Posted: December 16 2015
Hertfordshire Community NHS Trust (HCT) provides a wide range of adult and children’s services including community nurses, who work with specialists in palliative and end of life care, to support and look after people who are in their final days. There are over 9,000 deaths in Hertfordshire every year and the majority of these are not unexpected.
HCT’s Associate Medical Director, Dr Carol Scholes, is also a Macmillan Consultant in Palliative Medicine and is passionate about ensuring everyone who is approaching the end of their life can have a real say in how and where they want to die, including treatment and medication they receive. She said: “I welcome the emphasis on a more personalised approach to care in the last few days of life, which fits very well with our approach to all care provided by HCT.
“We have already started staff training in end of life care to ensure all our staff recognise when someone is coming to the end of their life. We are supporting staff to feel confident to discuss it with patients and their family and give individualised care at such an important time in a person's life."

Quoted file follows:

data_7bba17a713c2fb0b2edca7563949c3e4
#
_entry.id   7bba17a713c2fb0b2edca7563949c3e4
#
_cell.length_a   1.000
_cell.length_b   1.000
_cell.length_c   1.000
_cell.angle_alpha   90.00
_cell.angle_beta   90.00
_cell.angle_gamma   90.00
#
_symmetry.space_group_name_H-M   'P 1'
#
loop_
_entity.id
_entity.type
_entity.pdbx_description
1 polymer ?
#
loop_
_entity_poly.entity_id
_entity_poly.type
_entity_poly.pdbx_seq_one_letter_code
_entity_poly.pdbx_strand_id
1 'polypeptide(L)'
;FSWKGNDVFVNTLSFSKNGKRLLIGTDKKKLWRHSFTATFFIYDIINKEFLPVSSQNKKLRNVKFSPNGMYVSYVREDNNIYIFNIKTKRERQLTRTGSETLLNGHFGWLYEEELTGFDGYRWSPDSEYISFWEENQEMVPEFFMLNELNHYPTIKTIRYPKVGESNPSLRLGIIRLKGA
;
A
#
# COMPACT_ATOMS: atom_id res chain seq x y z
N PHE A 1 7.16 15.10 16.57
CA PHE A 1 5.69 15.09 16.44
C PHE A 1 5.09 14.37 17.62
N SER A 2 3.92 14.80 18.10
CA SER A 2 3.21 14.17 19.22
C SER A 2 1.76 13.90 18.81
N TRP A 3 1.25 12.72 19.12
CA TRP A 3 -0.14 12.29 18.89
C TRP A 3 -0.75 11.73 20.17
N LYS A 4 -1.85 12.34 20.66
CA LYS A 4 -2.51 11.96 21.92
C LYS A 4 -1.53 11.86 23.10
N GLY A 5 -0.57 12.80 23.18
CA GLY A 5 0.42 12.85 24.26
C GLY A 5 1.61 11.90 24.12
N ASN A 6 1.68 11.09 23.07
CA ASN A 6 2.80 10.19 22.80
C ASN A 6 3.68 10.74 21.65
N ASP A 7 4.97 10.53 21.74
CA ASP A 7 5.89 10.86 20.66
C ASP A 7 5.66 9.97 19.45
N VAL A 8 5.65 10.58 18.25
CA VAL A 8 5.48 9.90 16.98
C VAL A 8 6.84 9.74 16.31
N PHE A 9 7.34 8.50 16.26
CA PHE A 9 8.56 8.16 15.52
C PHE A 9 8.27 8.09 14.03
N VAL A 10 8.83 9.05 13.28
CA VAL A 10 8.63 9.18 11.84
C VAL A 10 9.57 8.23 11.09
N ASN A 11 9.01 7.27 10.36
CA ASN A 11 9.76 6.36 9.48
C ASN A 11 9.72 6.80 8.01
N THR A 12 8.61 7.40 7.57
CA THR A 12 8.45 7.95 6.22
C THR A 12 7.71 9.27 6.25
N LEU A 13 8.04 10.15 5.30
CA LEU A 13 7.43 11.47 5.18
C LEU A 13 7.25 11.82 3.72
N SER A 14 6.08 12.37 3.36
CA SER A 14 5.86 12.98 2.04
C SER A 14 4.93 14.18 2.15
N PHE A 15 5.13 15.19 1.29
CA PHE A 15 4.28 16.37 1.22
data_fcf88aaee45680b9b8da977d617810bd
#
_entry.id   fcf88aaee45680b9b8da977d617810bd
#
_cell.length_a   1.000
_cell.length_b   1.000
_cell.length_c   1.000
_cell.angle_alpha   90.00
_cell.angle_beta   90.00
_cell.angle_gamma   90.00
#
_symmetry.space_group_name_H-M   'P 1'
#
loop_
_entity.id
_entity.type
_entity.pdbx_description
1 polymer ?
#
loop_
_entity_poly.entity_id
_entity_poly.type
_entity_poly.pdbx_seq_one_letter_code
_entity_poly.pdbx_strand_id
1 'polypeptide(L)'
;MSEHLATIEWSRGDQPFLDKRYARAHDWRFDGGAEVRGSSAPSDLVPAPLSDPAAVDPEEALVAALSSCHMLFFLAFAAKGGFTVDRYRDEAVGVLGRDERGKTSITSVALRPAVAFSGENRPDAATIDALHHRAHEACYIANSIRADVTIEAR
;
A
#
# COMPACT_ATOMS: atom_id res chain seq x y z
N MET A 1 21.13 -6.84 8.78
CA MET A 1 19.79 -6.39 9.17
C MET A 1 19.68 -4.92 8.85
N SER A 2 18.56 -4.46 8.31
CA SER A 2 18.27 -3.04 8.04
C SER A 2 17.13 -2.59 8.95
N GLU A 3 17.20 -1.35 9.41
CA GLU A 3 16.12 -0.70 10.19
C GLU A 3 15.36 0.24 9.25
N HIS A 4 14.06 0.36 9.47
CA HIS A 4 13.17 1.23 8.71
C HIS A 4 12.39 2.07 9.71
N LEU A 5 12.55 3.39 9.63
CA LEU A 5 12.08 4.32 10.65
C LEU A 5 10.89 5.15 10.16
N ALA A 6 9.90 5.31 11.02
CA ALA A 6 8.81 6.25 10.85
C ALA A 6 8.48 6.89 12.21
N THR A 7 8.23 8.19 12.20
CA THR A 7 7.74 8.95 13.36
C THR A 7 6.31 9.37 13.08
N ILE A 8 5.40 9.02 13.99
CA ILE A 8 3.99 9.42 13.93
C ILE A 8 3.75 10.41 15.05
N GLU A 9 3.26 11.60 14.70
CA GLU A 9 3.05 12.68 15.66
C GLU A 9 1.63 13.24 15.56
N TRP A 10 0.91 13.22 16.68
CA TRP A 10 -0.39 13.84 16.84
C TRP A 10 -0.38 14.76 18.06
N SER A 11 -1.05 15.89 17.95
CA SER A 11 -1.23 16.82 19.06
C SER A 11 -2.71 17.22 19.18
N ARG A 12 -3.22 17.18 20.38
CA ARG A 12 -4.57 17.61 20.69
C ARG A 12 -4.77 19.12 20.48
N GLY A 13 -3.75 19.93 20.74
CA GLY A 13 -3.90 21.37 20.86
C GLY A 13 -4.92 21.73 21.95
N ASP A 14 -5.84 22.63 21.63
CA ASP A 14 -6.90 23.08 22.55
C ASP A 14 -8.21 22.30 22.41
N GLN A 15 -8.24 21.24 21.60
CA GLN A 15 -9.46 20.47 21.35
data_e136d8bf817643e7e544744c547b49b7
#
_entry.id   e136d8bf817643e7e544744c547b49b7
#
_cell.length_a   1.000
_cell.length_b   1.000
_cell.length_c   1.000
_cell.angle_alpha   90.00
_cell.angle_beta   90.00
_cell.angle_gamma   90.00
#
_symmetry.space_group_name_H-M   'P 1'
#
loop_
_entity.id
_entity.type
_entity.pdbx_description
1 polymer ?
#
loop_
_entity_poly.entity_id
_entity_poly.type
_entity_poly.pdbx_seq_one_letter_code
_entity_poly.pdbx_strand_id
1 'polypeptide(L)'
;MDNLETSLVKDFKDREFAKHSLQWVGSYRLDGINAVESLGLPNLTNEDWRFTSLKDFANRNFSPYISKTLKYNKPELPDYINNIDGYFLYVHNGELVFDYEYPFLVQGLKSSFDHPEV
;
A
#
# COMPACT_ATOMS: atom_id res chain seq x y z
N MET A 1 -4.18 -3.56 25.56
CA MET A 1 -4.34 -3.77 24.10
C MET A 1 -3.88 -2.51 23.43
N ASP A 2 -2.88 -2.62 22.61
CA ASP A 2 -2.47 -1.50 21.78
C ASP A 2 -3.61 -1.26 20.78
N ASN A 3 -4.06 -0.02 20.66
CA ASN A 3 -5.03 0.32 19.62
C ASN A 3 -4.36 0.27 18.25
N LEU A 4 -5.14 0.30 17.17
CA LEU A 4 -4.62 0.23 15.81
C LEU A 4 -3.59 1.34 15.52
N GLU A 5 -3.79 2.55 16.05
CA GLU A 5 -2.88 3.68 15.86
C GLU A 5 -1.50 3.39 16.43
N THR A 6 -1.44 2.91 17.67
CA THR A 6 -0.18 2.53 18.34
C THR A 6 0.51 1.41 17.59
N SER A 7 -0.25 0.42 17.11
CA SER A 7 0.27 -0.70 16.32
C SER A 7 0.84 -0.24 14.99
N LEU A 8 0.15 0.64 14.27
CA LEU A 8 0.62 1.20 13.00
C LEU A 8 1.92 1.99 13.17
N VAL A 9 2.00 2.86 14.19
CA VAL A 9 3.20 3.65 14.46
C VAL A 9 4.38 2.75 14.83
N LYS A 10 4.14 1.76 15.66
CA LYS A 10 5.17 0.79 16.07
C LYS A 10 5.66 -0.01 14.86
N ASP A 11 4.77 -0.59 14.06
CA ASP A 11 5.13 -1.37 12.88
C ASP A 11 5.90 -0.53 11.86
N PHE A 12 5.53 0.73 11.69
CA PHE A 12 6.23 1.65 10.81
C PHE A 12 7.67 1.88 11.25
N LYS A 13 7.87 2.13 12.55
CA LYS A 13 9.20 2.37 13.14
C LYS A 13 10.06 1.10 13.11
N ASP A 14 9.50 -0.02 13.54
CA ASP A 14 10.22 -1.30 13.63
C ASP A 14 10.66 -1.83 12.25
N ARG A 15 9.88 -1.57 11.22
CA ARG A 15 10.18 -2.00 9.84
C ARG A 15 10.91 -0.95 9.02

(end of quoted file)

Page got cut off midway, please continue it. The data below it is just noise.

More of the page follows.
Until recently, the NHS used the Liverpool Care Pathway (LCP) to provide good end of life care across the UK. It was withdrawn however, following widespread criticism and a subsequent government review that found failings in several areas.
As a result, NICE -the National Institute for Health and Care Excellence - was asked to develop evidence-based guidelines on care of the dying adult. The new guideline aims to tackle these and other issues by providing recommendations for the care of a person who is nearing death no matter where they are.
NICE gives national guidance and advice to improve health and social care. It develops guidance, standards and information on high quality health and social care.
To read the new guidelines click here.
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